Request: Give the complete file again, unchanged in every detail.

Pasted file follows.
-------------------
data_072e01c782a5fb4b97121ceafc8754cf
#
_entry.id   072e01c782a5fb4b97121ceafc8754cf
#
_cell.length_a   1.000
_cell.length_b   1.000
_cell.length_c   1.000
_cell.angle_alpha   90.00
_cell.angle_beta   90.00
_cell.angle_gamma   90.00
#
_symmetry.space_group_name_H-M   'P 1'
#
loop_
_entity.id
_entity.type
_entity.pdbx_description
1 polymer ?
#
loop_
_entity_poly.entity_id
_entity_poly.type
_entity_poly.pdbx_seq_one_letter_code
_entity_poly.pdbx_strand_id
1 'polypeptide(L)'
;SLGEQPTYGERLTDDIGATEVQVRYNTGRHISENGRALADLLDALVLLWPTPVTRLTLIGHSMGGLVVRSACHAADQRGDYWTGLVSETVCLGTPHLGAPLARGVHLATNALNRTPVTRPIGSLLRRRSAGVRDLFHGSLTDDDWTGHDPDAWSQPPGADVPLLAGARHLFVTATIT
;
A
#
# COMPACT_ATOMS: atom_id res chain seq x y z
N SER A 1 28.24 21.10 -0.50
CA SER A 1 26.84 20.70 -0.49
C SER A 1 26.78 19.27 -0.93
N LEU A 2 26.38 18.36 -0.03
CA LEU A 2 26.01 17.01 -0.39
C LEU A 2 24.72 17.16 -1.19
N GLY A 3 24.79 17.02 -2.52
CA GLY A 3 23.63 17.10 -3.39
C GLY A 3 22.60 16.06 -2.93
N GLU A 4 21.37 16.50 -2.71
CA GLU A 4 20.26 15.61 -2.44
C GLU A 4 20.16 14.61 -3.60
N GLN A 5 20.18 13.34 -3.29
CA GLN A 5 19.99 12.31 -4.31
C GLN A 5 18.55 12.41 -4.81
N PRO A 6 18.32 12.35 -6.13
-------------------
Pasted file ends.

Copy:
data_072e01c782a5fb4b97121ceafc8754cf
#
_entry.id   072e01c782a5fb4b97121ceafc8754cf
#
_cell.length_a   1.000
_cell.length_b   1.000
_cell.length_c   1.000
_cell.angle_alpha   90.00
_cell.angle_beta   90.00
_cell.angle_gamma   90.00
#
_symmetry.space_group_name_H-M   'P 1'
#
loop_
_entity.id
_entity.type
_entity.pdbx_description
1 polymer ?
#
loop_
_entity_poly.entity_id
_entity_poly.type
_entity_poly.pdbx_seq_one_letter_code
_entity_poly.pdbx_strand_id
1 'polypeptide(L)'
;SLGEQPTYGERLTDDIGATEVQVRYNTGRHISENGRALADLLDALVLLWPTPVTRLTLIGHSMGGLVVRSACHAADQRGDYWTGLVSETVCLGTPHLGAPLARGVHLATNALNRTPVTRPIGSLLRRRSAGVRDLFHGSLTDDDWTGHDPDAWSQPPGADVPLLAGARHLFVTATIT
;
A
#
# COMPACT_ATOMS: atom_id res chain seq x y z
N SER A 1 28.24 21.10 -0.50
CA SER A 1 26.84 20.70 -0.49
C SER A 1 26.78 19.27 -0.93
N LEU A 2 26.38 18.36 -0.03
CA LEU A 2 26.01 17.01 -0.39
C LEU A 2 24.72 17.16 -1.19
N GLY A 3 24.79 17.02 -2.52
CA GLY A 3 23.63 17.10 -3.39
C GLY A 3 22.60 16.06 -2.93
N GLU A 4 21.37 16.50 -2.71
CA GLU A 4 20.26 15.61 -2.44
C GLU A 4 20.16 14.61 -3.60
N GLN A 5 20.18 13.34 -3.29
CA GLN A 5 19.99 12.31 -4.31
C GLN A 5 18.55 12.41 -4.81
N PRO A 6 18.32 12.35 -6.13